And in this bar: Harry’s Bar, dear readers, Hemingway wrote a novel about the ages of man. He wrote about our creeping greyness and thickening blood and the lessons we learned as we think back on our youth. He wrote about seemingly meaningless acts 30 years prior that take on new meaning and symbolism as we ponder them from the vantage point of age.

Once I knew a Venetian. She was the only one I ever met. 1983: the communal payphone in the university dorm rung for me. A halting Italian accent on the other end is Paola, my roommate’s legendary friend. We call him Jarhead as he is an army brat and has lived all over the world. Memory does not afford me the story of how they met; no doubt at some sunny Mediterranean military base. Jarhead  had spoken of the girl he had met and her promise to one day show up on his doorstep in America. Now she had made good. She is at the Port Authority bus station in the city. She had made the long trip alone; across the sea from Venice. The army brat does not know. We entice him into the car with some concocted tale of an emergency situation in the city.

Paola surprised Jarhead.  His face was consistently stone and never betrayed by emotion. He cracked that night.

Paola- petite and exotic with the soul of an artist stayed for weeks. I was painting a mural on the wall outside our dorm at the time: a screaming white mask with heavy dark eyes. One night, Paola deliberately painted the sole of her right foot with the remnants from the black can and pressed the print on the wall. There it stayed for ever; or at least through 1983, reminding us that she had passed through.

And now, thirty years on, what do I remember of that dorm room? The aging lazy boy recliner we had rescued from some vacant lot, the mural outside the door and Paola’s footprint on the wall.

And now, thirty years on, I was in Paola’s city, in Pound and Maughan’s bar,  at Hemingway’s table.

An elderly American tourist shuffles past the door of Harry’s bar; white Reeboks and a baseball cap with the name of a battleship on it, “Bridge of Sighs. Not size. It’s SIGHS . You know- exasperated”

The skin of my face seems to be collapsing and collecting in my vast double chin in every photo that I review on our camera.

My wife laughs as I tell her, “ Mr Pineapple would like the Bridge of Sighs, he is naturally exasperated”. The elderly American tourists shuffle onto the Ponte della Paglia in white Reeboks and jostling to have their photo taken. Bridge of Sighs: the prisoners last view of the sea and sky before descending into the darkness of prison. How ironic thousands turn to looks at it, their backs to the sea and sky every moment since.

My feet are swollen. We walk and get lost. We stop for a coffee and get lost again. There are no cars to watch out for. The last of the cars are abandoned on the end of the long bridge Mussolini built to the mainland. Boats are the default setting for transport. Boats and feet. I scan the lapping canal water at the base of crumbling facades. I am looking for Paola’s left footprint on the wall.

The plague ravished this city. It did it time and time again between the in the 14th and 17th centuries. Half the population would eventually succumb. Venice, it seems,  has never recovered from the shock and every few meters there is a reminder of the tragic past and frailty of life. Every other shop window contains the mask of a plague doctor: black shrouded and with a long hollow beaked mask. 400 years ago the beak would be filled with herbs as a misguided science against the disease.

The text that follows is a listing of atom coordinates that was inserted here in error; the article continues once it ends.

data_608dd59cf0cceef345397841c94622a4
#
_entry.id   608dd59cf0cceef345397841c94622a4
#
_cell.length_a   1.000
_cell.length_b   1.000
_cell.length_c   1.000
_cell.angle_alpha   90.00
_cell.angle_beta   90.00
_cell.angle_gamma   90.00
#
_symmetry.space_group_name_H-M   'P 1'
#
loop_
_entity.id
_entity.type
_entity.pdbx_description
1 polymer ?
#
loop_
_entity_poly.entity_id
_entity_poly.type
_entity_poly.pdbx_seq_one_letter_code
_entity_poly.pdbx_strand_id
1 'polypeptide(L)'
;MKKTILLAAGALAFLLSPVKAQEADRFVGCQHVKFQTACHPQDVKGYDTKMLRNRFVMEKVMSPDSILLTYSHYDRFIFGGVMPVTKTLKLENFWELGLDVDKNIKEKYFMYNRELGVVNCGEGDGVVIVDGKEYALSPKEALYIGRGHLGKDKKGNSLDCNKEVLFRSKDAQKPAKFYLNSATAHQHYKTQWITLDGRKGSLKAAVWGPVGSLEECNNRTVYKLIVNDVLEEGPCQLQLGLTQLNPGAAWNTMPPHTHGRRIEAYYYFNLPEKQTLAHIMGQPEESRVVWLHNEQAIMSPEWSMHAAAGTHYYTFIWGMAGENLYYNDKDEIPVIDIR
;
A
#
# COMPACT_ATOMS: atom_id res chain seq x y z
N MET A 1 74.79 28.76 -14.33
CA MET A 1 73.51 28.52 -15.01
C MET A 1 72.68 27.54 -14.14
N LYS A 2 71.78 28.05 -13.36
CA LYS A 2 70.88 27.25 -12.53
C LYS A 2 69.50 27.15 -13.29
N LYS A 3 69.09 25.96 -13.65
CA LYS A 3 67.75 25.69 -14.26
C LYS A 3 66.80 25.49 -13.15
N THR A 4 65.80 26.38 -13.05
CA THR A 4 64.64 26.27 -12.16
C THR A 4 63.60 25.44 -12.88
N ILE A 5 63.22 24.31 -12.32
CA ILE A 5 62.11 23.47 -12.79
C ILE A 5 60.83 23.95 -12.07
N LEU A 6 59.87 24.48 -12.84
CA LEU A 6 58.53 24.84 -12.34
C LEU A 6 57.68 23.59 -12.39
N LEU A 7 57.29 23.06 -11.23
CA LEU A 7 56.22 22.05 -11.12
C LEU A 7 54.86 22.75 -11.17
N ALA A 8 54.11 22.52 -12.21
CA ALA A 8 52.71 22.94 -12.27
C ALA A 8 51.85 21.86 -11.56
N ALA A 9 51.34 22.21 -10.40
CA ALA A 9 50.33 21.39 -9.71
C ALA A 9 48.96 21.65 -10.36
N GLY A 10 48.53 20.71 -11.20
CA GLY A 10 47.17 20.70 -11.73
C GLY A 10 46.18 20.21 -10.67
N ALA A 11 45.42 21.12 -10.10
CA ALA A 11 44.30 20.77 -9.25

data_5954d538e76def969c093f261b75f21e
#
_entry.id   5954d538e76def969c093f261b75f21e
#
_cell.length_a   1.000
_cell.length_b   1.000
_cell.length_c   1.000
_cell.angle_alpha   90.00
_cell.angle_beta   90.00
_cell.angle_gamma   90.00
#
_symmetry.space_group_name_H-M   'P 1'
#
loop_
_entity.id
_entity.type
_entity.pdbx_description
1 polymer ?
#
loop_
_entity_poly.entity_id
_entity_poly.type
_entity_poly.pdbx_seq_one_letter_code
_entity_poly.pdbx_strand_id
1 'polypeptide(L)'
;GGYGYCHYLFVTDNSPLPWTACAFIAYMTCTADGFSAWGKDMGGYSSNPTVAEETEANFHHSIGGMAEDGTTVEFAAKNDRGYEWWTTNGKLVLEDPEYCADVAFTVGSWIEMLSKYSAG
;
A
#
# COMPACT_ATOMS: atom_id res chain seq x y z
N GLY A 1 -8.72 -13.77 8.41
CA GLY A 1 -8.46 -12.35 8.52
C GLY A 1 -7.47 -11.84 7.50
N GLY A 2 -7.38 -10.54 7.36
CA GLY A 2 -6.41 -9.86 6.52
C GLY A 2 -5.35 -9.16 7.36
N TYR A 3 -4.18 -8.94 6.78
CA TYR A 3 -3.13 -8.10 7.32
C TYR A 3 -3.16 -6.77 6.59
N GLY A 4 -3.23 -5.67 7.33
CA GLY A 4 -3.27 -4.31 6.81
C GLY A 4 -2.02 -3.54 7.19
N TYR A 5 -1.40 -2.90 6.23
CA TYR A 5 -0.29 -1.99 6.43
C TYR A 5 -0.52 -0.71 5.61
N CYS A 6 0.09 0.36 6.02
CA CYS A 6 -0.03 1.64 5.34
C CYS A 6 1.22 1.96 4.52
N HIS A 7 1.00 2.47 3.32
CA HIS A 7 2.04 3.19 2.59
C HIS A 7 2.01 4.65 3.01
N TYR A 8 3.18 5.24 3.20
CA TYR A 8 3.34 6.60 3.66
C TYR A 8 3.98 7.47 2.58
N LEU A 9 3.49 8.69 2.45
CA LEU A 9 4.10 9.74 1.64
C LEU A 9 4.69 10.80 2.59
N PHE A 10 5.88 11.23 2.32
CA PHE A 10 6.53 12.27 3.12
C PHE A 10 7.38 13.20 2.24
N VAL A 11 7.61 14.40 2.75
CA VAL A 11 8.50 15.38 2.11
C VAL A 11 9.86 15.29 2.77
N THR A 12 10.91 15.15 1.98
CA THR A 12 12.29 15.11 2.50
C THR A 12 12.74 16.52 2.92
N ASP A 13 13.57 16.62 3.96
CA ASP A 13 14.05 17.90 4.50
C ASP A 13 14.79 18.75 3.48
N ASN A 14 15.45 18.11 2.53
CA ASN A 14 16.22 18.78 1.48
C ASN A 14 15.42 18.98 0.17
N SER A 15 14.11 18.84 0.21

The city is stunningly beautiful. Built on pines driven into the mud 1600 years ago and now long petrified; the medieval homes of wealthy merchant survived while the rest of Europe burned and burned again. The crumbling plaster falls from the facades, wooden bare shutters drawn throughout the day. It is the aging beauty of Sophia Loren. Weathered and lived in, radiant and timeless.

Look closer: skulls are chiselled and sculpted into the walls. Stray cats are held in high regard. They keep the rats at bay which rules this city by night. Despite the reputation I have yet to see one and it disappoints.

We have lunch in a rough eatery in the Rialto market. I have Pasta Pescadore. I am Col Kurtz. Sell the house, sell the kids. I am never coming home.

I am reading a guide to Venice’s 400+ bridges. I coax my wife on the long walk to Ponte Delle Tette. “This I have to see,” I tell her as I relay the story of how 15th Century prostitutes would stand topless on the bridge or on nearby balconies. It seems this was a quality assurance exercise. Mrs Head reluctantly poses on the bridge in a more dignified and modest pose.

Our hotel bed is positioned facing the window, not the telly. I like it that way. A switch to the side opens the electric shutter and the lagoon is in front of us. A day of boats on shifting water remains in my inner ear and the large bed rocks with my lingering equilibrium. I shut my eyes and my sea legs wobble.

My wife is silently reading a guide to Venice Bridges. She tells me the story of the Ponte Dei Pugni: the Bridge of Fists. In the 17th Century fights on the bridge were common place and an accepted means of settling disputes. “There is a marble footprint embedded in the stone of the bridge,” she reads aloud, “to mark the spot where the fighters stood at the start of a bout.”

And so it was. I scuffed the bottom of my walking shoes, my swollen feet on the marble footprint. I pushed off of the spot with the same foot my sister had half amputated. I was a fighter. I am a fighter. I pushed off from the footprint and shadow box on the bridge. I will not succumb like Ernest did. I can change my destiny.

Paola’s footprint now forever linked on the Bridge of Fists.

I thumb through Hemingway’s Across the River and Into the Trees: